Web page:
Regarding the measurement utility-derived satisfaction... how the fuck can you make a comparison when you're not comparing the same goods? That the rich are less satisfied with owning so much wealth is possibly due to the fact that it's more common to encounter a multi-millionaire nowdays, thereby reducing the prestige of such status. However, you cannot measure satisfaction across classes when the poor, for the most part, are ignorant of the some of the toys the rich have and therefore could not rate their own toys in a head-to-head comparison. This entirely invalidates this particular study.

Now the drop in prices is true, and although a lot of it was induced due to lower technology and production costs that we can think first-world R/D departments for, much of it is still owed to the low, low labour costs and the low (albeit rising) cost of raw materials, which are fixed by multi-nationals and financial markets. While this relationship of poor-providing-for-the-rich continues, how can one talk about equality?

Now, as far as the health goes, my argument is ethical more than anything... but, how the fuck call it "progress" when the poor receive only a fraction of the medical benefits available to the rich? How can you call it progress when millions of people still die of preventable diseases every fucking day? That we've gone from 5 million a week to 2 million a week dying from preventable diseases, while the global expenditure on plastic surgery increased from 1 billion a year to 500 (not actual statistics), is not fucking progress. It means our "health" providers are developing in all the wrong directions. It means thousands of hours in labour and billions in R/D and investment in new machines that could have gone towards curing actual diseases has been wasted away on stupid, useless bullshit. How the fuck is this progress?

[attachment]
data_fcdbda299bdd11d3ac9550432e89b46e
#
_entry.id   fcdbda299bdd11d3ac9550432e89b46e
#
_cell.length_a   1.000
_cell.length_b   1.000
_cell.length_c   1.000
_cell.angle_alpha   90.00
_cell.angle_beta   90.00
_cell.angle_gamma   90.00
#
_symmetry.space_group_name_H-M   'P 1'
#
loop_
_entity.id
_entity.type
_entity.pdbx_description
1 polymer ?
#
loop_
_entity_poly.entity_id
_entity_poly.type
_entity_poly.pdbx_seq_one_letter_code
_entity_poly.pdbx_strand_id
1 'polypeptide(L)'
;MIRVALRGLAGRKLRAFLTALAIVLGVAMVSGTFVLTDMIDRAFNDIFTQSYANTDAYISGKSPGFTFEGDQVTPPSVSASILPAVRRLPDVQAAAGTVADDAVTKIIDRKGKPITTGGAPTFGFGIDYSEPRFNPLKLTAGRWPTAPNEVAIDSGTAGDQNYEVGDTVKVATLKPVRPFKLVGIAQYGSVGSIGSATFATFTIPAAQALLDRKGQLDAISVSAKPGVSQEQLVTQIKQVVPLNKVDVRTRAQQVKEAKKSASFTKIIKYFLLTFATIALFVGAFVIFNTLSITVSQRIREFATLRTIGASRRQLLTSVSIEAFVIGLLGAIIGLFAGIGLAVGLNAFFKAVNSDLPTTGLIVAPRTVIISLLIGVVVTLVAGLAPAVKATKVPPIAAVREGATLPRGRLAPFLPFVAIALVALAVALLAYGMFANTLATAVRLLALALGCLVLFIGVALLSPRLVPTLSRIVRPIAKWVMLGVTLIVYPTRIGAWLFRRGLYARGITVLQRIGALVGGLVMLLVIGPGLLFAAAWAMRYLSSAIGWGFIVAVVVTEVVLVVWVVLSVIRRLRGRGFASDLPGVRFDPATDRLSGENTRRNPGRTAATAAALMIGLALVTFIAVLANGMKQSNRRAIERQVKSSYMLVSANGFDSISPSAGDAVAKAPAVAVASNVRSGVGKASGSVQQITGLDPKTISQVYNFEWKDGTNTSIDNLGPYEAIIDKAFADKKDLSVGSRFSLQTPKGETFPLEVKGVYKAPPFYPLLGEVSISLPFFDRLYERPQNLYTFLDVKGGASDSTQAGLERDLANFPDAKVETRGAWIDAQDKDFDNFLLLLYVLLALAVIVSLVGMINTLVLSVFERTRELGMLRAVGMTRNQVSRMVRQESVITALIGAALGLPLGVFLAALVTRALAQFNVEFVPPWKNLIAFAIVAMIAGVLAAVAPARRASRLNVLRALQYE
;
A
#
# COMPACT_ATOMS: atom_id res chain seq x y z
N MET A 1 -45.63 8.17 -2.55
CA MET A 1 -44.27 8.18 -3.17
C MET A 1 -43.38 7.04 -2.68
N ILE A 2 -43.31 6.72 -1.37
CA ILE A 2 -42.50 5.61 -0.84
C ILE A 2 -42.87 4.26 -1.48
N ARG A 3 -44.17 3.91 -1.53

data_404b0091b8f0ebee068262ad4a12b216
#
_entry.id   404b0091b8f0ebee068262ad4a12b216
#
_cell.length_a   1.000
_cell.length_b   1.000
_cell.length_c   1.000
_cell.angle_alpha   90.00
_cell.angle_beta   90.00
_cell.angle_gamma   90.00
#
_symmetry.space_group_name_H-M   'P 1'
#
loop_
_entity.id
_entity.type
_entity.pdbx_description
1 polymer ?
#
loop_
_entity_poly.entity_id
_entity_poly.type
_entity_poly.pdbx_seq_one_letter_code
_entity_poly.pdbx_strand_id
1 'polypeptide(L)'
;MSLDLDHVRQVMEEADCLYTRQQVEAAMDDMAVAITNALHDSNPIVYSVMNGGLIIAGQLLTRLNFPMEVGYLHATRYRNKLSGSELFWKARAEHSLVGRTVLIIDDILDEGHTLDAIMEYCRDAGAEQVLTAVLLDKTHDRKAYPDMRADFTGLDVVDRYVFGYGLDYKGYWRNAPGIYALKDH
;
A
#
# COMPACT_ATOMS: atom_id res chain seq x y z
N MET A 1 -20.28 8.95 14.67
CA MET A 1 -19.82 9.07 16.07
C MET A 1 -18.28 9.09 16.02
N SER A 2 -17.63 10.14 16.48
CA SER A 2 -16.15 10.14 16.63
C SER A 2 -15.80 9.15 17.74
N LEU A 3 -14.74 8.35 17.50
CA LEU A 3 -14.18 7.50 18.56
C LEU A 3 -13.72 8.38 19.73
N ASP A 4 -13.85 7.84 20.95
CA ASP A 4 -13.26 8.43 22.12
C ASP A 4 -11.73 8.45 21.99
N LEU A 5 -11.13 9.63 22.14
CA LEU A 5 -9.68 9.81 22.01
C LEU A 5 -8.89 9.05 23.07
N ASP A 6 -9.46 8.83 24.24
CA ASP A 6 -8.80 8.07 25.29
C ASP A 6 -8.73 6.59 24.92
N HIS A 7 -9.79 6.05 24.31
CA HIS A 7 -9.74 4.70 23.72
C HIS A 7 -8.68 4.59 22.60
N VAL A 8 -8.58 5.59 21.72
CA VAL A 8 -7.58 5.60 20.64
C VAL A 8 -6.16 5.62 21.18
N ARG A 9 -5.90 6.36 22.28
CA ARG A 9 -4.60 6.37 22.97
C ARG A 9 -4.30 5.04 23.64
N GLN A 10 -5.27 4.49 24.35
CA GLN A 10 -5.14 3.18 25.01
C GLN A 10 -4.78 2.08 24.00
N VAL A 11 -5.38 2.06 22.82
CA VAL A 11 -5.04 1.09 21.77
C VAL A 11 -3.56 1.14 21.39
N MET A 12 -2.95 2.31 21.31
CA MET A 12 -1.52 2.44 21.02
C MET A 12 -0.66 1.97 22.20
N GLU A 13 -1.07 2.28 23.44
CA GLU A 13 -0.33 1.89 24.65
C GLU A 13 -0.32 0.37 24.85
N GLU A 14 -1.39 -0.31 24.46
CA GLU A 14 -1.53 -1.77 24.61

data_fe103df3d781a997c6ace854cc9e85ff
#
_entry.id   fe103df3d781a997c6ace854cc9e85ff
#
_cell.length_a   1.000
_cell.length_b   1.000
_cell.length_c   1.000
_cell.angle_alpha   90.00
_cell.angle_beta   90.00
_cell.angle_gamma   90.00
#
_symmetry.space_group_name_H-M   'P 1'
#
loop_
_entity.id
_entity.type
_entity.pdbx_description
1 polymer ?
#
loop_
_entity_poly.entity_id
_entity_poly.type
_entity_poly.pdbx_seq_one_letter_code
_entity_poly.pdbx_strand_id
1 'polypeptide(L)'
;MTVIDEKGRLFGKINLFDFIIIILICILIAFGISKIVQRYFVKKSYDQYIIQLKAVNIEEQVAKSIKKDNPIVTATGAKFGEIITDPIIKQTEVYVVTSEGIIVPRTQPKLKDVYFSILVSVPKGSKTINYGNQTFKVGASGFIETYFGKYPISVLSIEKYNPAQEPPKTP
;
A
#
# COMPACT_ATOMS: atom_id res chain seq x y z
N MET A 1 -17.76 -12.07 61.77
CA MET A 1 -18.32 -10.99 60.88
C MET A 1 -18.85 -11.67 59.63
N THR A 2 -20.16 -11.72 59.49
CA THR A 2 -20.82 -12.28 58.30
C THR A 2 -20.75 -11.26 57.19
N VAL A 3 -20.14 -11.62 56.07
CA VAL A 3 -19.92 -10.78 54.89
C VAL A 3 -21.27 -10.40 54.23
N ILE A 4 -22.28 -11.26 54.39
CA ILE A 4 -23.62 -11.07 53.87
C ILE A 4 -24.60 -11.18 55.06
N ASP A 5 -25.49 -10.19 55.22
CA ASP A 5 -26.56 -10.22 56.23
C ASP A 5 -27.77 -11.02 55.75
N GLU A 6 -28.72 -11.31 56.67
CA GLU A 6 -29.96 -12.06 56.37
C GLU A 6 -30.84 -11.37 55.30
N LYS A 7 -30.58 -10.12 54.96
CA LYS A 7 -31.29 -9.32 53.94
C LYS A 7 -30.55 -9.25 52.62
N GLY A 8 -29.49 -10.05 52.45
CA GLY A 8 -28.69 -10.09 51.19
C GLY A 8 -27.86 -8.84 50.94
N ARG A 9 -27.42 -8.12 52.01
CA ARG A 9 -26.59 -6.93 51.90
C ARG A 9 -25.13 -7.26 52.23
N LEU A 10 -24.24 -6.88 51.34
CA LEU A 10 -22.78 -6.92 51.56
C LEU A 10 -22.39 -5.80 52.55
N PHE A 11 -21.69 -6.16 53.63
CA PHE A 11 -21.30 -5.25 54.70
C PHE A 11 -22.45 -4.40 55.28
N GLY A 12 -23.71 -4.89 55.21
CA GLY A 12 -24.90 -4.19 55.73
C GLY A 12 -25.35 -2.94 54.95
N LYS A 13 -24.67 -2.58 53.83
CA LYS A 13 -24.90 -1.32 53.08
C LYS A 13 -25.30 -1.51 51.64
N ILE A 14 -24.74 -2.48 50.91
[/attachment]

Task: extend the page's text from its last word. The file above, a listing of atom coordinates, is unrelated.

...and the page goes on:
The rich can buy a kidney for 40k on the black market, while the poor folks who sell it earns about 500$ (factual stats). The rich travel to India or Eastern Europe for a surgery that costs a third of what it costs in America, but in the process they raise up the prices in these developing countries for the local population. How the fuck is this progress?

Hmm... anything else I'm forgetting?

Mota Boy
03-14-2008, 02:23 PM
Jesus - don't know much about the CEX surveys, I'll have to look that up.


My paper can wait. Few points that I wanted to squeeze in are the following:

First off, if the author wants to look beyond the consumption numbers, where better to start than with life expectancy index. A 100 years ago, everyone lived 50-60 years. Today, the first world has a life expectancy of about 75 whereas the third world has stagnated at 50... that kind of kills his entire argument, no? But let's continue...According to this handy-dandy map (http://en.wikipedia.org/wiki/Image:Life_Expectancy_2007_Estimates_CIA_World_Fac tbook.PNG) I found on wikipedia, the only place with the life-expectancy you cited was sub-Saharan Africa, not only one of the last places to be touched by globilization (though the economy has recently been growing at a 6% clip for several years now), but also the place most ravaged by AIDS, which artificially skews the numbers. In all other respects, it seems that, by your own definition, the third world is movin' on up quite nicely.


And with the corn prices and grain prices going up on the international index, it becomes that much harder to keep the crops for yourself.[/b] Because you have to sell enough so you can afford to buy the grains for the future!!!So, wait... high food prices are bad for farmers? Are you actually saying that farmers are selling an increased percentage of their crop because the prices are so good they can't afford not to? And that these farmers having more money (as they're selling a higher percentage of their crop at a record price) is a bad thing?

I can't track down the exact numbers, but this (http://www.sciencedirect.com/science?_ob=ArticleURL&_udi=B6VC6-4F02KWN-8&_user=10&_rdoc=1&_fmt=&_orig=search&_sort=d&view=c&_acct=C000050221&_version=1&_urlVersion=0&_userid=10&md5=d2424b729e9a980e6555ea1f5699dd0e) seems pretty on-track. 100 years ago, periods of famine and war were fairly common. Almost certainly once a lifetime, if not once a generation or once a decade. In the intervening decades, transportation costs have shrunken dramatically, allowing food to become relatively equally distributed across an entire nation (much harder to accomplish in the third world at the turn of the last century). Meanwhile, revolutions in fertilizers and industrialization have caused the price of food, relative to the average wage-earner's income, shrink dramatically, as well as introducing a wider variety of foodstuffs into the average person's diet.

Over the past century, calorie consumption in the third world has increased dramatically, with great beneficial effects on the population, even as it's... what, quadrupled?